China's economic growth has slowed from 13 per cent in 2007 to just 6.8 per cent in the last quarter.
"As long as we adopt the right policies and appropriate measures and implement them effectively, we will be able to achieve this target," Wen said, noting that the target of eight per cent growth for 2009 factored in "both our need and ability to sustain development".
The National People's Congress (NPC), as China's parliament is known, has brought almost 3,000 delegates from across China to Beijing for the most important annual meeting in China's political calendar.
The body is regarded as the world's largest parliament, although in practice little actual debate is seen and it acts largely as a rubber-stamp for policies previously decided by the ruling communist party.
In a speech designed to portray a confident and united leadership, Wen balanced optimism with caution and emphasised the importance of spurring domestic spending to maintain growth.
"Demand continues to shrink on international markets; the trend towards global deflation is obvious; and trade protectionism is resurging," he said.
"The external economic environment has become more serious, and uncertainties have increased significantly."
In his speech Wen pledged sharp increases in government spending in several sectors, with agriculture, health care, social security and science and technology all receiving boosts of between 22 and 38 per cent.
Ahead of Wen's address to the NPC, global markets had soared on speculation that he would add to a $585bn stimulus plan unveiled in November aimed at shoring up the world's third largest economy.
But while the Chinese premier projected a leap in China's budget deficit to $139bn – more than five times the level in 2008 - Wen announced no increase in the headline cost of the package.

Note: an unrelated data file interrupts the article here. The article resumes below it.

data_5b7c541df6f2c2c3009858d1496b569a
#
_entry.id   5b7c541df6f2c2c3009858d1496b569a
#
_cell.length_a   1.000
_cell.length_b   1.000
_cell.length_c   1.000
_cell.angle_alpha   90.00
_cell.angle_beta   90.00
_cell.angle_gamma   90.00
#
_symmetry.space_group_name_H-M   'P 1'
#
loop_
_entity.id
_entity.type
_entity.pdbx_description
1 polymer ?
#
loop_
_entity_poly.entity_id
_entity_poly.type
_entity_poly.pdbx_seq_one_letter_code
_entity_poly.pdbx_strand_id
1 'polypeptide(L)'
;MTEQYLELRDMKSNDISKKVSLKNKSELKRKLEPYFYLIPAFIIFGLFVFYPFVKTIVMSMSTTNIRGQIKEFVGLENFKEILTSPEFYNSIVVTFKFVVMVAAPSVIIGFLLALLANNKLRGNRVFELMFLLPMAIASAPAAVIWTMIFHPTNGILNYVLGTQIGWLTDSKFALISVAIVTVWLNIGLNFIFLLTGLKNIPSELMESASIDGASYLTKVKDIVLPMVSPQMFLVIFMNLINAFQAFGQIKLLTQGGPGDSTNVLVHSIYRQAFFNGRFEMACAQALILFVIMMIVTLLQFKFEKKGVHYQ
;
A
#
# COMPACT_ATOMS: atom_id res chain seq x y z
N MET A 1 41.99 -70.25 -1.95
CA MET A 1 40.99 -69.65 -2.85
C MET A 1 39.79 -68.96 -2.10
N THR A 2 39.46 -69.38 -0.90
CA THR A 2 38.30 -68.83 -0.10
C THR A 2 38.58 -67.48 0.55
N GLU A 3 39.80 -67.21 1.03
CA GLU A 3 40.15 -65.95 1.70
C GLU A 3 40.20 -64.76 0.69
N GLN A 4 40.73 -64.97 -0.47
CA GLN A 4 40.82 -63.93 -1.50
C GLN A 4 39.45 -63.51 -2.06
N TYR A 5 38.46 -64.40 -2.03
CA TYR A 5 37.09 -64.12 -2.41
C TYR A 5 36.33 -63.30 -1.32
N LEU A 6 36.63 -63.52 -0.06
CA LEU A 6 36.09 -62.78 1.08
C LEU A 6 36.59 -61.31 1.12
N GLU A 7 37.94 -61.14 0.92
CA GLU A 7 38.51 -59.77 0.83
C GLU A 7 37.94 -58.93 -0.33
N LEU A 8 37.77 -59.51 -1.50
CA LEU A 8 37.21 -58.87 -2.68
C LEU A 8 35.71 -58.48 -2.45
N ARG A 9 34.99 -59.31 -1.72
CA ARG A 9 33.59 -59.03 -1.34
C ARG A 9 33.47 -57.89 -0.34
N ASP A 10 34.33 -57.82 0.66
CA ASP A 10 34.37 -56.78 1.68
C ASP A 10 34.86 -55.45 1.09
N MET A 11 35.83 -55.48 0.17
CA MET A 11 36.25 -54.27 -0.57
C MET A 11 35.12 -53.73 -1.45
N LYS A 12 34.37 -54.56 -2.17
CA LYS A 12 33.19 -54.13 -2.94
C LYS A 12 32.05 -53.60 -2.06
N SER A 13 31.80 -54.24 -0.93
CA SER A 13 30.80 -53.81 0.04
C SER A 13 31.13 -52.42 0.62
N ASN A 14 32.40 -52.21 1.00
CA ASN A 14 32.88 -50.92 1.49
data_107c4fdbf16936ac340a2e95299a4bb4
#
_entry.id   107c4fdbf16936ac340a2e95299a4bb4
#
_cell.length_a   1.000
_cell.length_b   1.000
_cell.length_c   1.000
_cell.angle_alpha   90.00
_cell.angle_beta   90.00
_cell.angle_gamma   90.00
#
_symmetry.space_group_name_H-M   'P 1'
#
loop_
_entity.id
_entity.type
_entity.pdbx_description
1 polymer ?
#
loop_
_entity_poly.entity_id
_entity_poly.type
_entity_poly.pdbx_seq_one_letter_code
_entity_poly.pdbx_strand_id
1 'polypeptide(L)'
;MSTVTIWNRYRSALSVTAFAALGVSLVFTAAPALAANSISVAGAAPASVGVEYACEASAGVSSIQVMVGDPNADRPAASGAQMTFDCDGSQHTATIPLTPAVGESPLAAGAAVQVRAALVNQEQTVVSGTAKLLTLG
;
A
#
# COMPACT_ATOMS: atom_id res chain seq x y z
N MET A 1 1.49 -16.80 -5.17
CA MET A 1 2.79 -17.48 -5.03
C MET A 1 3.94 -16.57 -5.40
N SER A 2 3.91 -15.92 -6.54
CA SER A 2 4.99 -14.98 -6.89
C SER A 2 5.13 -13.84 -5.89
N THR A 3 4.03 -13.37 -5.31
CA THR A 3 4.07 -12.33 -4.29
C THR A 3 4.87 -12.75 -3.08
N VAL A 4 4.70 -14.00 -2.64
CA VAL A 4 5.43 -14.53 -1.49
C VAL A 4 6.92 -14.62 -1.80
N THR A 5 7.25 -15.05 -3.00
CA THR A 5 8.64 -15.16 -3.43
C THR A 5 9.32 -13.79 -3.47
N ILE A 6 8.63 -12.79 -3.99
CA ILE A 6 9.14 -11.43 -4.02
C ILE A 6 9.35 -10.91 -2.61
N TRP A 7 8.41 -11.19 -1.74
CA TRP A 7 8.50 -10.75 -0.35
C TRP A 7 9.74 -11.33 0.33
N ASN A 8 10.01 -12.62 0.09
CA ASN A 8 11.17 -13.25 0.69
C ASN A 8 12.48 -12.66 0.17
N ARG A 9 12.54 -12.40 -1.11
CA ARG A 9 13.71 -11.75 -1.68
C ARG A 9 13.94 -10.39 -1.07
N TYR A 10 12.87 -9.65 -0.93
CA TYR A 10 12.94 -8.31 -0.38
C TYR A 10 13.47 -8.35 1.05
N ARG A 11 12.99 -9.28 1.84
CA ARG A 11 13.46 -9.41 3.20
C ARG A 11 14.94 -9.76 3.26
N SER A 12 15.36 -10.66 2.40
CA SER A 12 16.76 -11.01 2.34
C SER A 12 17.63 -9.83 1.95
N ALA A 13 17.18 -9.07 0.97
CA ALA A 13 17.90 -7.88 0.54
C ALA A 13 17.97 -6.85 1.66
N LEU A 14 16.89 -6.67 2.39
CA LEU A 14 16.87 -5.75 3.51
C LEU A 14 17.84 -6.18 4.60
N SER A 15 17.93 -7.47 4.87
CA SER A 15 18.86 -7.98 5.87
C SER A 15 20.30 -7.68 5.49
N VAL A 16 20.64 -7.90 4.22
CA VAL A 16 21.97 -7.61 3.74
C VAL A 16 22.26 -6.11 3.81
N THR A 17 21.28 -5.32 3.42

He did, however, acknowledge that the downturn had exacerbated fundamental problems in China, such as an inadequate social security, health provision, and the widening wealth gap.
Jim McGregor, former Beijing bureau chief of the Wall Street Journal, told Al Jazeera he believed the growth targets outlined in Wen's speech are achievable.
"China is somewhat the opposite of, say, America or Europe right now in that they have a 40 per cent saving rate, the government has a lot of money, they have a lot of political controls on their economy so they can move things that a pure free market economy can't," he said
"What they're doing now is not that much different from what they've been doing for the past 20 years."
|China's leaders fear rising unemployment could threaten social stability [Reuters]
In his address Wen also reiterated previous commitments to root out official corruption, addressing concerns expressed recently in Chinese media that some of the $585bn stimulus spending could be siphoned off by corrupt officials.
Acknowledging that corruption remains "a serious problem", he said the goverment would "never allow any "organisation or individual to exploit the surge in public spending for private gain."
The government, Wen said, would "prohibit image projects that waste both human and financial resources and vanity projects that are divorced from reality."
China's leaders have repeatedly pledged to fight corruption, warning that graft within the communist party ranks is one of the greatest threats to the legitimacy of its rule.
China's economy has been hit hard by the global slump in demand for its exports and officials are hoping the stimulus combined with a massive new welfare programme will help avoid unrest and preserve the social stability prized by the country's leaders.
Underscoring that challenge on Wednesday, hundreds of protesters were reported to have clashed with police in southwestern China amid an escalating dispute over missing compensation payments.
A Hong Kong based human rights group said the protesters – which it said numbered more than 2,000 - believe local officials embezzled about $1.5m due to them for losing their homes during construction of the massive Three Gorges Dam project.
Chinese officials had previously indicated that improving the plight of the nation's least well off would be a top priority for this year's meeting of the NPC, which is expected to last for nine days.
Adding to the sense of unease are tensions surrounding China's 58-year rule over Tibet, with the highly sensitive 50th anniversary of a failed uprising against Chinese rule falling during the parliament session, on March 10.